Henry V Liverpool PlayhouseThe colourful tone of the play is set from the first scene through the wonderful costumes and direction. The Archbishop and Bishop of Ely open in conversation concerning the nature of the King's character, the gravity of the church's offerings upon his decision to go to war, future riches and land rights whilst both of them in turn lift their garments and use the toilet! Throughout the performance the subtle and often dry comedy remains, especially within the accents and stereotypical behaviours of the English royalty and commoner, Irish, Scottish, Welsh and French - whereby the humour woven into the structure of the play is carefully brought to the fore through its excellent direction and performance.


Pistol (Sam Cox), Baroolph (Paul Rider) and Nym (David Hargreeves) in their underhanded comedic trio join the King on his journey and provide an interesting comparison to his noble and virtuous motivations and endeavours with their pilfering and hubristic ways. The major act of what is deemed 'wrong' in today’s world of Just War Theory and human rights is that Henry orders the execution of the prisoners and captured men of the French army despite ensuring the safety of its ordinary citizens once the battle is won. This in light of wars after the middle ages is seen as callous and unjust but at the time of the play and before the agreed terms of war by which nations are supposed to adhere to today, it is a source of contention as to whether, or to what degree, morals of a new era can be applied to an older one retrospectively.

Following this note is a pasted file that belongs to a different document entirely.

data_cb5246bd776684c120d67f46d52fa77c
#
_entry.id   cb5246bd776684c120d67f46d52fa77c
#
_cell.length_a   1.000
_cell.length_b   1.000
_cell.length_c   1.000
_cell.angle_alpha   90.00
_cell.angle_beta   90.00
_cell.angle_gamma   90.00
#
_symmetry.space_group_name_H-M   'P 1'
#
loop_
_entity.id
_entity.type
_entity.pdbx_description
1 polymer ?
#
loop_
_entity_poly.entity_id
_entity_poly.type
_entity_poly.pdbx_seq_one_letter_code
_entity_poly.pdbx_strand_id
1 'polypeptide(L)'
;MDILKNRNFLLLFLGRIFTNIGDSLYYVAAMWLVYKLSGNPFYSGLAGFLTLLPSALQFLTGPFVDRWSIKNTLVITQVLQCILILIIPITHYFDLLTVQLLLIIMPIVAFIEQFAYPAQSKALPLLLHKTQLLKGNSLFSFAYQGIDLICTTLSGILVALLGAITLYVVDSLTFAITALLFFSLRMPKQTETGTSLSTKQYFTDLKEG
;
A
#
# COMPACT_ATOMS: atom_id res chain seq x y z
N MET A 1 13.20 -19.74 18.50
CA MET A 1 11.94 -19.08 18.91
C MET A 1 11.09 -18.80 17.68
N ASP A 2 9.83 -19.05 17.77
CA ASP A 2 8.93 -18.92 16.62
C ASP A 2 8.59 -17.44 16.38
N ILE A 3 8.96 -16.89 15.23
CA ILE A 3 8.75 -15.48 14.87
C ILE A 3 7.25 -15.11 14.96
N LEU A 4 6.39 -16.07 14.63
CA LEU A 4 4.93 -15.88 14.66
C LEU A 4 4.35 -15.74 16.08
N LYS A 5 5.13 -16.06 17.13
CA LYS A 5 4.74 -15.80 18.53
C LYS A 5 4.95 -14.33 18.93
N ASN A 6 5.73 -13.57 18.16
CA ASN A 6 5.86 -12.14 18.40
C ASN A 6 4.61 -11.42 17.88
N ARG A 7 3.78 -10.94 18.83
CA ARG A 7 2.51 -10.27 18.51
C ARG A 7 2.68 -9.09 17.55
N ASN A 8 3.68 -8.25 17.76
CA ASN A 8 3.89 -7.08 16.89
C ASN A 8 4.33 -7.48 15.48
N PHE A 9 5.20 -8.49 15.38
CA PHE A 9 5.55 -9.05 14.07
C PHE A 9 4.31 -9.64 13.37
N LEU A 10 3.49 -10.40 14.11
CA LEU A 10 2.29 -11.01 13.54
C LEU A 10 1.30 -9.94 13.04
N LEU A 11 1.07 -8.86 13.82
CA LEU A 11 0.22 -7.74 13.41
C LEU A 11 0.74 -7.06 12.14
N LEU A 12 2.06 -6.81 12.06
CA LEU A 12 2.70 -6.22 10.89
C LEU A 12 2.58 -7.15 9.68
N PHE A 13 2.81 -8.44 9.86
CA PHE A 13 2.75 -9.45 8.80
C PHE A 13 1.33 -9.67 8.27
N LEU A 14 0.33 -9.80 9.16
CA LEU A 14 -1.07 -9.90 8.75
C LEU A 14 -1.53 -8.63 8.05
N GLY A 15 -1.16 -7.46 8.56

For me in order to get the most from this play I think it is important to view it in the context of being one which highlights the complexity within shifting dynamics in times of peace and war. And in addition, whilst it provided entertainment and distraction for the Elizabethan audiences who watched it in the middle ages, Henry V was staged at a time when the Earl of Essex's campaign was underway in Ireland. At this moment in history, with the inevitability and brutality of war it carries with it, in Henry's actions, a sense of integrity and virtue which could be argued as needed by the people likely to be called for duty at this time.


That said, the choreography of battle scenes and emphasis on the use of the English longbow and hand to hand combat is breathtaking. Through the smoke and slow motion enactment upon the battle ground, the audience is literally transported to the front line. The make up, blood, gore and elaborate costumes of the French and tatty clothes of the English are phenomenal.


The Chorus (Brid Brennan) throughout explains, apologises, focuses & clarifies the order of things within the play, and is only once acknowledged as such in the closing act when Fluellen (Brendan O'Hea) in all his enthusiastic importance ushers her off stage so he can command it himself with comic subtlety and panache.


For those less familiar with a Shakespeare play, these interludes are a wonderful and necessary means of seeing the whole, and contextualising the parts, in a guided meditative way. Imagine if you will, becoming part of a world in which poetry is the language - it may seem a little odd to begin with but after a time your brain adjusts to the rhythm and pace through which words are delivered, and it's only when you come to order ice cream you realise you're talking to the usher with a new tongue.


For the well versed or the less familiar you are guaranteed a fantastic evening, see it before it leaves the North West – I'd definitely go again to watch it a second time! Henry V is playing until Saturday 28th April.